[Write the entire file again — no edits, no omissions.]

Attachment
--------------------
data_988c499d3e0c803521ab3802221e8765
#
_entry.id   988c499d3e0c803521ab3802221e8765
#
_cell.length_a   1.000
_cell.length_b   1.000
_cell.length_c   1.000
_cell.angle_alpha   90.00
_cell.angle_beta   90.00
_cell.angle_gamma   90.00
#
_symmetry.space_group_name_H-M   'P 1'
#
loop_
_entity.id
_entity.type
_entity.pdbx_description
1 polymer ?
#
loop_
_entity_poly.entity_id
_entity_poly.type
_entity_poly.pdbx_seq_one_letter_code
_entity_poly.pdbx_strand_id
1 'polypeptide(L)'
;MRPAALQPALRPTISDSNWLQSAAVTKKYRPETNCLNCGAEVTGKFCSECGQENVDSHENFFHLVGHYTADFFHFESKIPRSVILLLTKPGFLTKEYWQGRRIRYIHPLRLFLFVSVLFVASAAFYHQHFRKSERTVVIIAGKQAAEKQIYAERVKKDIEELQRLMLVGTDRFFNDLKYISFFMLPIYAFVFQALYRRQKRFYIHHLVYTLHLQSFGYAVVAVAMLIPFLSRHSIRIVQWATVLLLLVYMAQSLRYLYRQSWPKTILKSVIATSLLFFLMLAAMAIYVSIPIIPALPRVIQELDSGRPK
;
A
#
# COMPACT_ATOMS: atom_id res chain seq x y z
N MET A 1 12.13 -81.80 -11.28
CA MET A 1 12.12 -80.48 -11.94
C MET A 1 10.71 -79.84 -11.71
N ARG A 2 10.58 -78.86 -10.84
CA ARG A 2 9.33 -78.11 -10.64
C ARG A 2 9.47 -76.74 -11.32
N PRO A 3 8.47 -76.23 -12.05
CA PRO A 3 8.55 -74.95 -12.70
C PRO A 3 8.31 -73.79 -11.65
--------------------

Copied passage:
data_988c499d3e0c803521ab3802221e8765
#
_entry.id   988c499d3e0c803521ab3802221e8765
#
_cell.length_a   1.000
_cell.length_b   1.000
_cell.length_c   1.000
_cell.angle_alpha   90.00
_cell.angle_beta   90.00
_cell.angle_gamma   90.00
#
_symmetry.space_group_name_H-M   'P 1'
#
loop_
_entity.id
_entity.type
_entity.pdbx_description
1 polymer ?
#
loop_
_entity_poly.entity_id
_entity_poly.type
_entity_poly.pdbx_seq_one_letter_code
_entity_poly.pdbx_strand_id
1 'polypeptide(L)'
;MRPAALQPALRPTISDSNWLQSAAVTKKYRPETNCLNCGAEVTGKFCSECGQENVDSHENFFHLVGHYTADFFHFESKIPRSVILLLTKPGFLTKEYWQGRRIRYIHPLRLFLFVSVLFVASAAFYHQHFRKSERTVVIIAGKQAAEKQIYAERVKKDIEELQRLMLVGTDRFFNDLKYISFFMLPIYAFVFQALYRRQKRFYIHHLVYTLHLQSFGYAVVAVAMLIPFLSRHSIRIVQWATVLLLLVYMAQSLRYLYRQSWPKTILKSVIATSLLFFLMLAAMAIYVSIPIIPALPRVIQELDSGRPK
;
A
#
# COMPACT_ATOMS: atom_id res chain seq x y z
N MET A 1 12.13 -81.80 -11.28
CA MET A 1 12.12 -80.48 -11.94
C MET A 1 10.71 -79.84 -11.71
N ARG A 2 10.58 -78.86 -10.84
CA ARG A 2 9.33 -78.11 -10.64
C ARG A 2 9.47 -76.74 -11.32
N PRO A 3 8.47 -76.23 -12.05
CA PRO A 3 8.55 -74.95 -12.70
C PRO A 3 8.31 -73.79 -11.65